By Evie from Ironeko (design & tech blog).
Abertay’s School of Design and Informatics is no stranger to success. This March, their undergrad games degrees were named best in Europe by internationally renowned Princeton Review – for the sixth year in a row.
But for every institution, this year has been fraught with roadblocks, and Abertay is one of many colleges hosting its 2020 degree show solely online. So right from the off, the experience is not that of a normal exhibition.
UX-wise for instance, the digital tour is a tad tricky to get around.
To find videos and more info on most projects you’ll need to visit the graduate’s personal website and then dig through their projects; and upon clicking ‘view the full project here’ you might only be brought to a Google drive with a zip-folder and a pdf.
One has to wonder how many visitors will commit to sifting through these. However, in some cases the extra info was presented clearly and with care, as with Thomas Redwood’s prize-winning 3D Computer Arts project ‘Interdimensional.’
Onto the content itself, there are some skillfully crafted projects to enjoy, especially from the Computer Arts course. Angela Zawitaj’s beautifully made concept art for modern stop-motion puppets, for example, brings a smile to the face – which is a success in any art form. She tells a story through her character design and displays a great deal of talent.
Kallum George too (of Game Design and Production), showcases an impressive level of skill in his design work. Interestingly George has made some mods for The Elder Scrolls V in the past and you can definitely see the game’s influence in his creations.
I messaged George to see if he made the assets himself and am awaiting a response, but he has a good eye regardless.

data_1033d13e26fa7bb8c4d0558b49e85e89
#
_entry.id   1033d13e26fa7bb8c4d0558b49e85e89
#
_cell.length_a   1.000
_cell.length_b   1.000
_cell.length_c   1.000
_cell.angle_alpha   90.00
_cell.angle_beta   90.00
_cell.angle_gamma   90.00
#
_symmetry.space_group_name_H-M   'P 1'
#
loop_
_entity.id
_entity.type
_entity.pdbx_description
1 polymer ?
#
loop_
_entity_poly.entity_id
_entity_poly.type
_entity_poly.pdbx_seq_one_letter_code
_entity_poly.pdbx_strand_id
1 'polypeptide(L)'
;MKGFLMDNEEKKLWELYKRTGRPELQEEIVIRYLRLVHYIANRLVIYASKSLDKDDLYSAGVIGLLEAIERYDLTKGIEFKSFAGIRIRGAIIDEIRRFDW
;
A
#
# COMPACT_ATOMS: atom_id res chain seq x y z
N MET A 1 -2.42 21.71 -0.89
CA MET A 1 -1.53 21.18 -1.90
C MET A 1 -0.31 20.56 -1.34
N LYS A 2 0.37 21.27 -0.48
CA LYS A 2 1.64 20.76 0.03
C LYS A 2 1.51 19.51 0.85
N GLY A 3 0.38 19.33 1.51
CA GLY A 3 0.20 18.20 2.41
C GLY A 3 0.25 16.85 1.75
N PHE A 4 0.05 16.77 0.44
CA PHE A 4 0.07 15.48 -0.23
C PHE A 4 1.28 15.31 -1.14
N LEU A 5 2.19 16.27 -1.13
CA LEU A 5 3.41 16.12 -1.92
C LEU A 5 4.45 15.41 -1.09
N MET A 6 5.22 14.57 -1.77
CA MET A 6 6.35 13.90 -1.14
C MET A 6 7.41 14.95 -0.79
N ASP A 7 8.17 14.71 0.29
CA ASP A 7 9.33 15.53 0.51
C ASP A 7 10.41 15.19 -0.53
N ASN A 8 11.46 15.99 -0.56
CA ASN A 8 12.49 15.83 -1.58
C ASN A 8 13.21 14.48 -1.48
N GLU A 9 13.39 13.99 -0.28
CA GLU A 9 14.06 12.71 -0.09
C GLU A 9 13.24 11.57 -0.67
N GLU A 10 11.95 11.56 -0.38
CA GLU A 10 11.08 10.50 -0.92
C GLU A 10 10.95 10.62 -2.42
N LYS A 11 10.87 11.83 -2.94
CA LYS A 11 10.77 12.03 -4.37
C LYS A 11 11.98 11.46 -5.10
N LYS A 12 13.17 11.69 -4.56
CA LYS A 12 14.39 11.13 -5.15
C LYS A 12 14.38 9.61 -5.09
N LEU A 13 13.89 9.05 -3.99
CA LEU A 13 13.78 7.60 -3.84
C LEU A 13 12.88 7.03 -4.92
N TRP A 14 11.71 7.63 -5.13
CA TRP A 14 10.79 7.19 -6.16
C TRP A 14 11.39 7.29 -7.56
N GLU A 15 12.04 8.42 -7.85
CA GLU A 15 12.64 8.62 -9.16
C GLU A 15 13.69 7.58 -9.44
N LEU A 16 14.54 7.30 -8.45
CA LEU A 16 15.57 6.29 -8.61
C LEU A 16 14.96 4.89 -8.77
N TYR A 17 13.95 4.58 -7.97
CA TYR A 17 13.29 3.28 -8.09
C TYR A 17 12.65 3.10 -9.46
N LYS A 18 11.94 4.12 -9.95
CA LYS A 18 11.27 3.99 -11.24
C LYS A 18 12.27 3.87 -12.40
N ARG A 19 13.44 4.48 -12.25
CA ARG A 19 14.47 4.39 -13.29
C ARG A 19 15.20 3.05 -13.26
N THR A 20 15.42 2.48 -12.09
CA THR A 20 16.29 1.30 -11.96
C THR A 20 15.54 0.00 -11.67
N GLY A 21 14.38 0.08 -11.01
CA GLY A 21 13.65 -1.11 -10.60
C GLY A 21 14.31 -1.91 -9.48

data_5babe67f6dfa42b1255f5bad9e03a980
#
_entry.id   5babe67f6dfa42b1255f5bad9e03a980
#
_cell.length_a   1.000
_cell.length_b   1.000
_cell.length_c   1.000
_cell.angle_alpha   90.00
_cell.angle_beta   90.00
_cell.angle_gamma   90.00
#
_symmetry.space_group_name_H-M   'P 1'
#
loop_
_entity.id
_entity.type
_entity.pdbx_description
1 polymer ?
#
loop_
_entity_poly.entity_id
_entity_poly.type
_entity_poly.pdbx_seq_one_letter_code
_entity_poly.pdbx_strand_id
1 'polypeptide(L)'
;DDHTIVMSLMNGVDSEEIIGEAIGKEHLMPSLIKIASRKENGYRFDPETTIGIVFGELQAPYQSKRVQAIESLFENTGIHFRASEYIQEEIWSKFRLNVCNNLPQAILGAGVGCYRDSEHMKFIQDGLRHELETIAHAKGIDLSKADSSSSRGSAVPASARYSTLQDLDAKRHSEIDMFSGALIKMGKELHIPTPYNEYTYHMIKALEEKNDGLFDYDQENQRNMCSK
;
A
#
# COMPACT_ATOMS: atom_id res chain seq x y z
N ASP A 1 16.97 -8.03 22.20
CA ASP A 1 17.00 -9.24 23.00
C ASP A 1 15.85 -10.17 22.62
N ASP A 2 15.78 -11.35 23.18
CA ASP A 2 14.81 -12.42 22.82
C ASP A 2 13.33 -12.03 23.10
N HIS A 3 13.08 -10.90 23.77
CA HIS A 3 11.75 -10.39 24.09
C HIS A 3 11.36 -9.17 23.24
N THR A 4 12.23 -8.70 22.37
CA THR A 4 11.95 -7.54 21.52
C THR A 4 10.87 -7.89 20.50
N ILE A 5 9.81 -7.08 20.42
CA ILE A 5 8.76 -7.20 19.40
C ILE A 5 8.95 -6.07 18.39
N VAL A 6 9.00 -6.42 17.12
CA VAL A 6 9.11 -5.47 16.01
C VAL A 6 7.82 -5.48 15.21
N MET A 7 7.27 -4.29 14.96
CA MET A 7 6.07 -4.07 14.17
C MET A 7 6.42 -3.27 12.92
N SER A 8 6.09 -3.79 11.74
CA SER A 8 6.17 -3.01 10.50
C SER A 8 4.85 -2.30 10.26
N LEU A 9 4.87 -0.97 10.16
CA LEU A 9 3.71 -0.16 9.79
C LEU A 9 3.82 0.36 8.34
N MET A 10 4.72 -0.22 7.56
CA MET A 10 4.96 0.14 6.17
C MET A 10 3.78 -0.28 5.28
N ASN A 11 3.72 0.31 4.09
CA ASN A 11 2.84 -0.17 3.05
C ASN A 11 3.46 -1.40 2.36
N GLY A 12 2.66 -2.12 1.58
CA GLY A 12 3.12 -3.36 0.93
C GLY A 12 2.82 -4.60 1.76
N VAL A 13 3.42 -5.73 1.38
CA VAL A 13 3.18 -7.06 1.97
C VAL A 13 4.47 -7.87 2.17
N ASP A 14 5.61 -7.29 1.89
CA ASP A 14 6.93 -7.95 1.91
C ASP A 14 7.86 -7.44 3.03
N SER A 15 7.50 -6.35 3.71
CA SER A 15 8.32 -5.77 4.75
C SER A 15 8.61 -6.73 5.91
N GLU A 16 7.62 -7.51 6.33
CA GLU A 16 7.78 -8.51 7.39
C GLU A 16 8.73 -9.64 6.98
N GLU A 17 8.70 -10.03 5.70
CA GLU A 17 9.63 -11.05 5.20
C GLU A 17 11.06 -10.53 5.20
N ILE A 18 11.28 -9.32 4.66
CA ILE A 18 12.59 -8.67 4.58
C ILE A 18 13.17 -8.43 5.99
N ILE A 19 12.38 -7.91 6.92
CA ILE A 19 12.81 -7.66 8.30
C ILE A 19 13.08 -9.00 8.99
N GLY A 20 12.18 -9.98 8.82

The most eye-catching style here however is probably that of Matthew Jenkins, in his Computer Arts project ‘Welcome to Serenity Bay’. A trip to his website will bring you to a beautiful art book illustrating Matt’s view of the Moray Firth Coastline.
Jenkins’ art is saturated and sharp, looking almost like pixel art. In this case, searching for info outside the degree show page is definitely worth it. From just a short glance at his portfolio, one can bet on him having a bright future in the industry.
Also in Computer Arts, Gemma Ezera’s work shows not only a high level of technical skill but also a commitment to creating mood and emotion through her designs. There is a high level of polish and research evident in her pieces.
And the same could be said for the aforementioned Thomas Redwood. In ‘Interdimensional’ Redwood has created two gameworlds with separate art-styles, connected by a portal. Aside from the impressive art direction and quality of the environments, this work stands out as incredibly polished among the other projects.
Immersive and fun are two words I’d use to describe the more successful projects here. Where the creator has enjoyed themselves, the outcome sticks in the mind of the viewer. Take the Blindside Team’s turn-based VR project for example, where the player leads a small team of humanoid moles into battle. You can tell that the team had fun coming up with the concept and aesthetic, and you have to admire the amount of work that has been put into this project.
In contrast, the games focused more on education did not tend to shine so brightly.
But what about those who have strived to push the boundaries?
One of the more experimental creations on offer comes from the Sound and Music for Games Programme in Alasdair Marnoch’s prize-winning FHEAR, an audio-only horror-survival game. While not a completely novel idea, it’s an incredibly ambitious task, and Marnoch’s commitment to spinning a narrative within this framework (and enticing the viewer’s individual imagination to flesh-out that narrative) is commendable.
Jonathan Duncanson from Computer Games Technology shows even more ambition in an attempt to create an entirely new programming language.
Duncanson’s work has won him a prize from Outplay Academy, and his desire to revolutionise the status-quo makes him one to watch. However, it is hard to tell how much the language would optimise one’s coding, as we’re only given a few terminal windows and the creator’s claims to attest to its efficacy.
Ultimately, if you are willing to set aside some extra time to sift through the site and its external links, the 2020 Abertay Digital Graduate Show is definitely worth a visit. Computer Arts presented the strongest set of completed projects, and there are definitely a few creators here to watch out for in the future.
I for one can’t wait to see what Angela Zawitaj and Matthew Jenkins do next, and must commend Abertay University as a whole for bringing their 2020 degree show to us despite current hardships. Bravo.